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SewGreen Helps Youth Build Skills and Success

SewGreens resale store offers an eclectic stock of vintage and contemporary fabrics and notions.
SewGreen founder Wendy Skinner and youth apprentices Nora Noone and Kathryn Barden outside the shop in Ithacas downtown mercantile center.
SewGreens resale store offers an eclectic stock of vintage and contemporary fabrics and notions.

SewGreen's resale store offers an eclectic stock of vintage and contemporary fabrics and notions.

Photo: SewGreen

Wouldn't it be awesome if there was a fabric store in your town stocked entirely with quality, well-priced vintage materials, offering sewing classes for kids and adults, and also able to fix your well-loved old sewing machine? SewGreen, a not-for-profit, largely volunteer-based reuse and community education program in Ithaca, New York, accepts donations of sewing and knitting materials, resells them, and uses the proceeds to help support its youth sewing program.

SewGreen's mission is to mainstream the concept of sustainability in everyday practice; empower youth by helping them develop lifetime skills; and provide a welcoming learning environment for children, teens, and adults. It fills a role that is not provided by the local government or schools, according to SewGreen coordinator Wendy Skinner: landfill diversion (preventing 22 tons of materials from entering landfills in 2013) and sewing education.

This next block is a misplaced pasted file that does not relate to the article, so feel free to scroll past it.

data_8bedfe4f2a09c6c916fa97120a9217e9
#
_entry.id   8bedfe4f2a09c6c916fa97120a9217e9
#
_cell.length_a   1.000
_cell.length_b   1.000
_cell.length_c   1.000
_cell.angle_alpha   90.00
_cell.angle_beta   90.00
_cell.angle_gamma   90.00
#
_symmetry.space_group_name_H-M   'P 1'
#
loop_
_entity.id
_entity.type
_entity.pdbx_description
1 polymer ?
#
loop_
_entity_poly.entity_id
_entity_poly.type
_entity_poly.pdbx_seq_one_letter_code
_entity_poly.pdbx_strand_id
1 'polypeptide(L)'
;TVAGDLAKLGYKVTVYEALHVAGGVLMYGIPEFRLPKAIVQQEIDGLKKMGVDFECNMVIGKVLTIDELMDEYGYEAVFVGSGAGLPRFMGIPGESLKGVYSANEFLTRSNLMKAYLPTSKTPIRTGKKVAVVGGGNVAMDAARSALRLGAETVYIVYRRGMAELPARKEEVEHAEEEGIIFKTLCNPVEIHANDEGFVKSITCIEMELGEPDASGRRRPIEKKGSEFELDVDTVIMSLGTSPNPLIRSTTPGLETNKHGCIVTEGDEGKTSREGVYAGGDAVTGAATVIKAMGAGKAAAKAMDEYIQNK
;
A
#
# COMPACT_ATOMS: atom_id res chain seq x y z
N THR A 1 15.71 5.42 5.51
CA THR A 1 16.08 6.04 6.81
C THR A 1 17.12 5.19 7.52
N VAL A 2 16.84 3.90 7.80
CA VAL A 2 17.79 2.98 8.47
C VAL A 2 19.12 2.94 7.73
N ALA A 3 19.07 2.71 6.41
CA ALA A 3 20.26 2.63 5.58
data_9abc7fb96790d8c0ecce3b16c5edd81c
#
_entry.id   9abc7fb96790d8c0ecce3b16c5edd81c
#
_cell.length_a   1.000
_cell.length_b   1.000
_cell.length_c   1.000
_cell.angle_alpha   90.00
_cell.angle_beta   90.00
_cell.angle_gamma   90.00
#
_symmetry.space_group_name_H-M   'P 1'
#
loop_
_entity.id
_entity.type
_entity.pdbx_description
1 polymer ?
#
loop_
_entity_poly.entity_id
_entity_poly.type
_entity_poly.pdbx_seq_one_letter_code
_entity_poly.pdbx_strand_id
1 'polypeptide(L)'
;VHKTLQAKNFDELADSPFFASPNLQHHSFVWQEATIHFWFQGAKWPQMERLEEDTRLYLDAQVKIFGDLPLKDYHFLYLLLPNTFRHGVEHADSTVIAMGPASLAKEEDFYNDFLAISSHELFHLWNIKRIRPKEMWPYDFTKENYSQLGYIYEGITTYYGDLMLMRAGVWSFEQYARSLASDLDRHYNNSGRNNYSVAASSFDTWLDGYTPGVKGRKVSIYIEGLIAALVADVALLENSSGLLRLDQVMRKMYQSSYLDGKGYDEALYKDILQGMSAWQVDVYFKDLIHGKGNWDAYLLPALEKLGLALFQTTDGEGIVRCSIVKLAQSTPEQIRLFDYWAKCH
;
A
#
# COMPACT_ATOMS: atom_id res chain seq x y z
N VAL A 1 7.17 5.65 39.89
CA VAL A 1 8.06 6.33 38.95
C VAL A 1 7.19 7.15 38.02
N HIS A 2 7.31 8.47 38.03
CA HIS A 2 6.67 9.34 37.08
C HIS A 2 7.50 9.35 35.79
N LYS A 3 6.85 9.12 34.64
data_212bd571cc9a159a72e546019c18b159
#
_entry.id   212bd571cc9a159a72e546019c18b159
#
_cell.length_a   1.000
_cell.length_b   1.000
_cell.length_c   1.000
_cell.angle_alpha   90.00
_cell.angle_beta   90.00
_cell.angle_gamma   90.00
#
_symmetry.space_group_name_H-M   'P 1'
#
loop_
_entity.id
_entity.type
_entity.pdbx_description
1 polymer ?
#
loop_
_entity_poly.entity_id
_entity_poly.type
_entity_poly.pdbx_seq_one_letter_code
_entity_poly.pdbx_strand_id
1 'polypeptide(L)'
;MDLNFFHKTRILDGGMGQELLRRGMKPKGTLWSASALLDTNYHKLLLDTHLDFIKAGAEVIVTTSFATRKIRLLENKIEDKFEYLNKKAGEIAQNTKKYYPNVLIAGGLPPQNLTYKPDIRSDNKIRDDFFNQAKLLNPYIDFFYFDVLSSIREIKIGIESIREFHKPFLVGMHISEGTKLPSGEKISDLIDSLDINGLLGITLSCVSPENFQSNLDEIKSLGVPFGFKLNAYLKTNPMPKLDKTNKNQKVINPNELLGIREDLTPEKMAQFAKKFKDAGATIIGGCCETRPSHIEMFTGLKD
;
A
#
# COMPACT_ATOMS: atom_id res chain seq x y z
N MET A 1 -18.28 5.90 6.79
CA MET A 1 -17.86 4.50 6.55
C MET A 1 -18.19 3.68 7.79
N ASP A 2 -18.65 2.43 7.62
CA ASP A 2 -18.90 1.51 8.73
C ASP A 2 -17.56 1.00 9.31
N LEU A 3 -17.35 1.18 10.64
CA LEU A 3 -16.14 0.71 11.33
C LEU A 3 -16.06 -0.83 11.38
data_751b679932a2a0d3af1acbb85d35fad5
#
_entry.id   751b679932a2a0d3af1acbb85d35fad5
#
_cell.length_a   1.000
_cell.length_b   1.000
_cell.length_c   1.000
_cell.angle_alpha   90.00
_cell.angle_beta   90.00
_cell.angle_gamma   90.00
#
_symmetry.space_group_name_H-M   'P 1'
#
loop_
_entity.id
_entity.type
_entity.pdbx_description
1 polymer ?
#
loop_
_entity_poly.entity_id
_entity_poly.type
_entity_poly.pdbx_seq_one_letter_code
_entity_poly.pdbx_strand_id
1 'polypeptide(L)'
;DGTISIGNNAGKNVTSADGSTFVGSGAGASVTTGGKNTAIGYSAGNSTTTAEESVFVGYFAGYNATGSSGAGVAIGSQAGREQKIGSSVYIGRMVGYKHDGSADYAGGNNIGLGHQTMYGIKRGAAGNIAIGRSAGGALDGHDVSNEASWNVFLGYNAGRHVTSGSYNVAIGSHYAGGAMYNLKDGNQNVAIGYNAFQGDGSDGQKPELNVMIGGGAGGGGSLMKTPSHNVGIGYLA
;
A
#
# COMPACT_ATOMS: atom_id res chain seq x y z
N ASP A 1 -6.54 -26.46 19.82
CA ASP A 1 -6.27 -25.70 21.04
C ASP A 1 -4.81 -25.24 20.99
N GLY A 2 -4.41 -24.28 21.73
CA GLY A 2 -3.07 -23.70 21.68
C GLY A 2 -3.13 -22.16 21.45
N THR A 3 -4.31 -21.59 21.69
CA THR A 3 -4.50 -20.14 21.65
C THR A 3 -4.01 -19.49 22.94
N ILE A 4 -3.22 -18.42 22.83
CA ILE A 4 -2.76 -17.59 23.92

Occupying four storefronts in an historic building in downtown Ithaca, SewGreen encompasses a reuse shop where yarns, fabrics, notions, and sewing tools are sold, as well as a sewing classroom, a sewing machine tune-up shop, and a studio for the organization's youth fashion apprenticeship program. The shop is close to public transportation and is within walking distance of the local high school and inner city neighborhoods, making it accessible to kids and teens who are most in need of its services.

All of SewGreen's activities revolve around education, particularly for youth. "During the school year, about 30 third- to fifth-graders, 12 middle-schoolers, and 12 teens come to weekly classes; and about one in six is a boy," says Wendy. "In the summer, we teach about 100 [day] campers."

The most important aspect of SewGreen's educational mission is its for-youth apprenticeships and jobs program for ages 14 to 21 (and not yet in college). Through these apprenticeships, young people gain lifetime skills, work towards future design and fashion careers, develop leadership qualities, and take full advantage of the safe haven that SewGreen provides for them to be creative and express themselves. Apprenticeships for the past three years served about 15 youth each school semester. SewGreen also offers internships for college students.

SewGreen's success--in diverting materials from landfills, fostering interest in reuse, and educating the next generation of home sewers and sewing professionals--makes it a viable model for anyone wishing to create a similar organization elsewhere.